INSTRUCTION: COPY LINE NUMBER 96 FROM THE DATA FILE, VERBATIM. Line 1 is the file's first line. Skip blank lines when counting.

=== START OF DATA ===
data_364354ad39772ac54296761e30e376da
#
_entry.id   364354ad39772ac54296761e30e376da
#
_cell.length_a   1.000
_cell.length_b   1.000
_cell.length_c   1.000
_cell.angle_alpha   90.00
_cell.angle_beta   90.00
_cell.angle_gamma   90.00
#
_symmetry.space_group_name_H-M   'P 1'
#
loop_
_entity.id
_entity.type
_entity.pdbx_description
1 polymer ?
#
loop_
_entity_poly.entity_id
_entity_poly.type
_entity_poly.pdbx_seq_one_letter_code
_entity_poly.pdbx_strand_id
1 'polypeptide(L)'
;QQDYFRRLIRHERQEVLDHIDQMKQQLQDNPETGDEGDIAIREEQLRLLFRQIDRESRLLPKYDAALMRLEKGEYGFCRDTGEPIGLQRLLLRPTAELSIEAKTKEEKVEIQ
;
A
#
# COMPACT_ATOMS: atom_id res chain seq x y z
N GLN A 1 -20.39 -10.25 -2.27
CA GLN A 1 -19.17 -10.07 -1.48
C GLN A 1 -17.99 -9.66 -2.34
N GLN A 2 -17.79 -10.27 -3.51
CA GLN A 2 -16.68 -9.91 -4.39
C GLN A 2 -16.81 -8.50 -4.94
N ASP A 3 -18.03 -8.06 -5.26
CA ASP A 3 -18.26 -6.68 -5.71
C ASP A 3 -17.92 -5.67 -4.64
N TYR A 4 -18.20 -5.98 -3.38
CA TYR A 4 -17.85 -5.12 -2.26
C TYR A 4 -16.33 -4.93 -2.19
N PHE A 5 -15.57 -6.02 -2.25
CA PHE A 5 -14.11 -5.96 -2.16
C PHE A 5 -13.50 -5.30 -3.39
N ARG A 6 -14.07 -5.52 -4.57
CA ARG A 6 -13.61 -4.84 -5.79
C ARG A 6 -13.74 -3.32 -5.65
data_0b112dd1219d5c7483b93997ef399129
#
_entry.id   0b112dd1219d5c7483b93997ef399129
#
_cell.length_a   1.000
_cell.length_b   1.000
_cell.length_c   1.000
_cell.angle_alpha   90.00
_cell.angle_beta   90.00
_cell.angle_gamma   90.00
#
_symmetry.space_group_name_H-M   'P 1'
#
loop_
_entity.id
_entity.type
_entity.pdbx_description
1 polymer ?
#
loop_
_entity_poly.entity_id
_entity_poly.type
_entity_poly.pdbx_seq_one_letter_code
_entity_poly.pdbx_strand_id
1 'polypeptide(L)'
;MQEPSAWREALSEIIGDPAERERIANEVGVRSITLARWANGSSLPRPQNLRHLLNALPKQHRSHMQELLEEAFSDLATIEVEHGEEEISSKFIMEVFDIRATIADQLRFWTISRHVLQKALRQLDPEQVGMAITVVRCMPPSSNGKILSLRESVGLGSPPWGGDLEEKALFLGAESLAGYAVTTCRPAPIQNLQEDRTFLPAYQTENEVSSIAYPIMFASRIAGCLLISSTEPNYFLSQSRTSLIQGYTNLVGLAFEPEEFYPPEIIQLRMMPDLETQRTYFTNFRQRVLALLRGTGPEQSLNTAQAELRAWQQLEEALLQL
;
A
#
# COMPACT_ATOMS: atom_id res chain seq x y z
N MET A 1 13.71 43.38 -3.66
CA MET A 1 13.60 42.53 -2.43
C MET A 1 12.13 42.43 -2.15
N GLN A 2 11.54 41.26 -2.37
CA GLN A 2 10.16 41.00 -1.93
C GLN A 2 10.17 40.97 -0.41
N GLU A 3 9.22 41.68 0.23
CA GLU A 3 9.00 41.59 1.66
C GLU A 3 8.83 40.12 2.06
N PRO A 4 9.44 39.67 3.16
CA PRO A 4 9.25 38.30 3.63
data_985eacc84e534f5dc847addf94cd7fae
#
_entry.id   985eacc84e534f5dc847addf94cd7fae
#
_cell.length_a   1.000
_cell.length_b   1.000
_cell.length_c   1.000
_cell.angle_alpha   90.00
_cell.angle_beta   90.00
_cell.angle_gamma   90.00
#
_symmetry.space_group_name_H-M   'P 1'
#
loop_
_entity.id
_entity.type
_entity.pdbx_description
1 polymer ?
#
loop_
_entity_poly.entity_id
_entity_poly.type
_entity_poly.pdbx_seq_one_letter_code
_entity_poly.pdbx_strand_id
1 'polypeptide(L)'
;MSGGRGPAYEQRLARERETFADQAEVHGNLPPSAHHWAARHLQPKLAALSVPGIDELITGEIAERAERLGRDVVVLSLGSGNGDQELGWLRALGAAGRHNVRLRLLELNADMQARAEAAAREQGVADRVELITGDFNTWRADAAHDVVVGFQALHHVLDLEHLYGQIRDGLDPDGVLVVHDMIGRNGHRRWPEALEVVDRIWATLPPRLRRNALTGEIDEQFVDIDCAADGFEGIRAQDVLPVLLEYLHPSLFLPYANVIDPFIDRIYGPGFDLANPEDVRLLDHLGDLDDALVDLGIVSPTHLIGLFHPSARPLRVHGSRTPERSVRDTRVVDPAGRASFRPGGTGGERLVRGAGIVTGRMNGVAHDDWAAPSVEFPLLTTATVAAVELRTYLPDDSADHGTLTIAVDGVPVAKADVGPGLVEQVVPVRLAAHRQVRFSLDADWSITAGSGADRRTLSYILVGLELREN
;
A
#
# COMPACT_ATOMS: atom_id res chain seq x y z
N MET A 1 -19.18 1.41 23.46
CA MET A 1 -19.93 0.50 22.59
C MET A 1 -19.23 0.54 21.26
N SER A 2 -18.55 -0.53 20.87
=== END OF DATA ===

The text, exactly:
_cell.length_c   1.000